Hispanic Americans are in a better political position today than either the MFDP was five decades ago or even La Raza Unida was in the ‘70s. In terms of representation, there is the Congressional Hispanic Caucus, and the 113th Congress has a record number of Latino elected officials, with 35 representatives and three senators. Most of these representatives are Democrats, and the immigration issue has been a high priority, as evidenced by the scathing criticism recently lobbed at the president by Representatives Raul Grijalva (Ariz.) and Luis Gutierrez (Ill.). Organizations like the National Council of La Raza, the Mexican American Legal Defense and Education Fund and a variety of pro-immigration organizations have lobbied for immigration reform and deportation relief. How long will it be before such groups grow exasperated with the Democrats’ failure to move these issues forward?
A Latino party might even help solve the biggest obstacle to greater political clout—boosting turnout. At the time of the last midterm election, data from the Pew Research Center shows, Latinos chalked up a sharp increase in the number of eligible voters, while the number of actual voters is increasing more slowly. Also, as Pew notes, “even among eligible voters, Latino participation rates have lagged behind that of other groups in recent elections.” For example, 31.2 percent of Latino eligible voters said they voted in 2010, compared with nearly half of white eligible voters and 44 percent of black eligible voters. An independent Latino Party or a cohesive Latino bloc within an existing party that focused on the issues most important to Latinos could spur increased participation—and thus more political clout.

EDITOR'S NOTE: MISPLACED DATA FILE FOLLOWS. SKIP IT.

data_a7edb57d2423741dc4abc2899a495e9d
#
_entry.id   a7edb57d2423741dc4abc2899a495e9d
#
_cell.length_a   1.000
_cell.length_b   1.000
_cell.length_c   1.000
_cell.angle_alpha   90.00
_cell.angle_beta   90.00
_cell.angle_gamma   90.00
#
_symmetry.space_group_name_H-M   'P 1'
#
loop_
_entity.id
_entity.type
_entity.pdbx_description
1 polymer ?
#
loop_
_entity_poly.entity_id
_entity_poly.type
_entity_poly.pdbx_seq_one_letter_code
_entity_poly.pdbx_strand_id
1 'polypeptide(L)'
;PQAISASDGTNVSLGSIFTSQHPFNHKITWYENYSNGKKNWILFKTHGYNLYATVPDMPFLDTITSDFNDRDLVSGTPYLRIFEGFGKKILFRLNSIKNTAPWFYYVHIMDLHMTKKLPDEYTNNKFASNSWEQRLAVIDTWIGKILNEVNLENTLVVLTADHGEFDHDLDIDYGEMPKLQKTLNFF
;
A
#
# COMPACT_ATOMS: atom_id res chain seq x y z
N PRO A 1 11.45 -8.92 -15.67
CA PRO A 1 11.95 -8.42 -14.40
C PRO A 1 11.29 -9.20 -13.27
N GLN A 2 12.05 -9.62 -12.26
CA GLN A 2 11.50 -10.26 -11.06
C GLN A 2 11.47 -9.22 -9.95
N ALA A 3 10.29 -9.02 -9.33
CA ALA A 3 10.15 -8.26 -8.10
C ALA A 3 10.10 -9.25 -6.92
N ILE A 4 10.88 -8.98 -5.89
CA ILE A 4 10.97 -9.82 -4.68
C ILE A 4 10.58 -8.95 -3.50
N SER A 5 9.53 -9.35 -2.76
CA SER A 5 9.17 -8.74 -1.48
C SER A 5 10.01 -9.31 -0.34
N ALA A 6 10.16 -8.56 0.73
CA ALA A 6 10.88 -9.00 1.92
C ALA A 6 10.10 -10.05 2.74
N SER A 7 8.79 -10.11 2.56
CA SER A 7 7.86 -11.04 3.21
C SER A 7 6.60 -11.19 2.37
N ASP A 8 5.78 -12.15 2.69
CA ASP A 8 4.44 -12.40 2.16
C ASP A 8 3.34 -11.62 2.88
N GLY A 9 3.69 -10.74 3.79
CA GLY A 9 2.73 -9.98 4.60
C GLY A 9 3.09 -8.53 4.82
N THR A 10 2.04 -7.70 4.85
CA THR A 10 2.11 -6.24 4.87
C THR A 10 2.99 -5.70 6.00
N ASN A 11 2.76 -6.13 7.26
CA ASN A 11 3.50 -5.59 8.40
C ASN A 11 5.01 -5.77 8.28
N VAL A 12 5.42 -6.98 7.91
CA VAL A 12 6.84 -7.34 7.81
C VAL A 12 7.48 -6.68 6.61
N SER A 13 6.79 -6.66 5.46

The smartest approach in the short run might be for Latinos to work within the existing party system, even as they continue to organize and swell their ranks within the electorate. In the long-term—especially if Democrats and Republicans continue to disappoint—they will need to assess their potential for working together as a voting bloc and whether this could lead to support for a party. Is this a long shot? Yes, but it’s better than sitting on the sidelines or waiting for others to act. How long will it be before Hispanic-Americans’ patience runs out?

Terri E. Givens is associate professor in the Department of Government at the University of Texas at Austin and author of Legislating Equality: The Politics of Antidiscrimination Policy in Europe, with Rhonda Evans Case. Her website can be found at and she is on twitter @TerriGivens.

Wednesday, October 1, 2014

Muslim integration in Europe

The Washington Post's Monkey Cage blog is hosting series of blogs this week on Muslim integration in Europe, starting with a post by Terri Givens and Pete Mohanty of the University of Texas at Austin:

A left-right divide in European attitudes toward immigrants

Friday, September 19, 2014